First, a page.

On paper at least, he’s the potential GOP nominee who scares Democrats the most. A young Cuban American (age: 44) would presumably have a nice edge on either of the Democratic candidates (ages: 68 and 74), and Rubio loves playing the generational card.

In practice, trying to be all things to all Republicans has often thrown Rubio off balance. His multiple positions on immigration reform make him both a target of the GOP’s anti-immigration hard-liners and the object of (mostly private) scorn from Republicans who were struggling to get an immigration bill passed.

All along, the question about Rubio has been whether he’s too good to be true. After Christie’s clinical takedown during their encounter at Saint Anselm College, this suspicion is now front and center.

“Marco, the thing is this,” Christie thundered. “When you’re president of the United States, when you’re a governor of a state, the memorized 30-second speech where you talk about how great America is at the end of it doesn’t solve one problem for one person. They expect you to plow the snow. They expect you to get the schools open. And when the worst natural disaster in your state’s history hits you, they expect you to rebuild their state, which is what I’ve done. None of that stuff happens on the floor of the United States Senate.”

Ah, yes, governing is about running a government, even if Republicans aren’t supposed to like government.

The real shock was that Rubio played right into Christie’s hands by repeating a canned attack on President Obama four times. Christie couldn’t believe his good fortune. “There it is. There it is,” Christie declared, basking in his eureka moment, and chopping five seconds off the prefabricated Rubio sound bite. “The memorized 25-second speech. There it is, everybody.”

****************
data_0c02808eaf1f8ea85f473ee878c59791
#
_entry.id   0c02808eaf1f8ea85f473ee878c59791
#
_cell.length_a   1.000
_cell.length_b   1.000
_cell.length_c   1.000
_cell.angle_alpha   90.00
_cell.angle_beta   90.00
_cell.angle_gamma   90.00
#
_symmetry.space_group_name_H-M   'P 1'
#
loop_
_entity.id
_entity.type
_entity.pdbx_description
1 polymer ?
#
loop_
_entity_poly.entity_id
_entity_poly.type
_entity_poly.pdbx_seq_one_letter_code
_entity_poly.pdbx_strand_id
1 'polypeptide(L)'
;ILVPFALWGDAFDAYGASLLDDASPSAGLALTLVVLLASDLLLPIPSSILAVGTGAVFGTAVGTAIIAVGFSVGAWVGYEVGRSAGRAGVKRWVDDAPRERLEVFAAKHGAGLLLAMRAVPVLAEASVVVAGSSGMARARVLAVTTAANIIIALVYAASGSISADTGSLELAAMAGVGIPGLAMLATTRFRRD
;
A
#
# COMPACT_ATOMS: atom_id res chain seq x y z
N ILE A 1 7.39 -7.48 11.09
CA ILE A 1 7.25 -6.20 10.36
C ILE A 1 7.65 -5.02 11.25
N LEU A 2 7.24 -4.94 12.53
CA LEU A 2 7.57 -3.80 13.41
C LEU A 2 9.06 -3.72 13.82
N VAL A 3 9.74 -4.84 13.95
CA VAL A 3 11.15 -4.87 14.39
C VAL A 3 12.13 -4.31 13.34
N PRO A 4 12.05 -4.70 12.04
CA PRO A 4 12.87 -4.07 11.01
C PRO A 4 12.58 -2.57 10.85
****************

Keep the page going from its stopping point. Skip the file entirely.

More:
Of course, none of the three governors is like the moderate (let alone liberal) GOP executives of old. Kasich came closest when he insisted that conservatism should mean that “everybody has a chance to rise regardless of who they are so they can live their God-given purpose.” Bush had by far his best debate, for once taking on Trump without backing off, and he has looked comfortable, even happy, in his final town halls around the state. But over and over, Bush made clear just how conservative he was as governor, and how conservative he’d be as president.

Nonetheless, for one night, positioning, ideology and Obama-bashing wrapped in an attractive new package were not enough for Rubio. It’s not clear what Christie did for his own candidacy, but he performed a service by reminding his party that running a government is serious work and ought to be respected. That this was revelatory shows how far contemporary conservatism has strayed from the essential tasks of politics.

 

By: E. J. Dionne, Jr., Opinion Writer, The Washington Post, February 7, 2016

February 8, 2016 Posted by | Chris Christie, GOP Primary Debates, Jeb Bush, John Kasich, Marco Rubio | , , , , , , | 1 Comment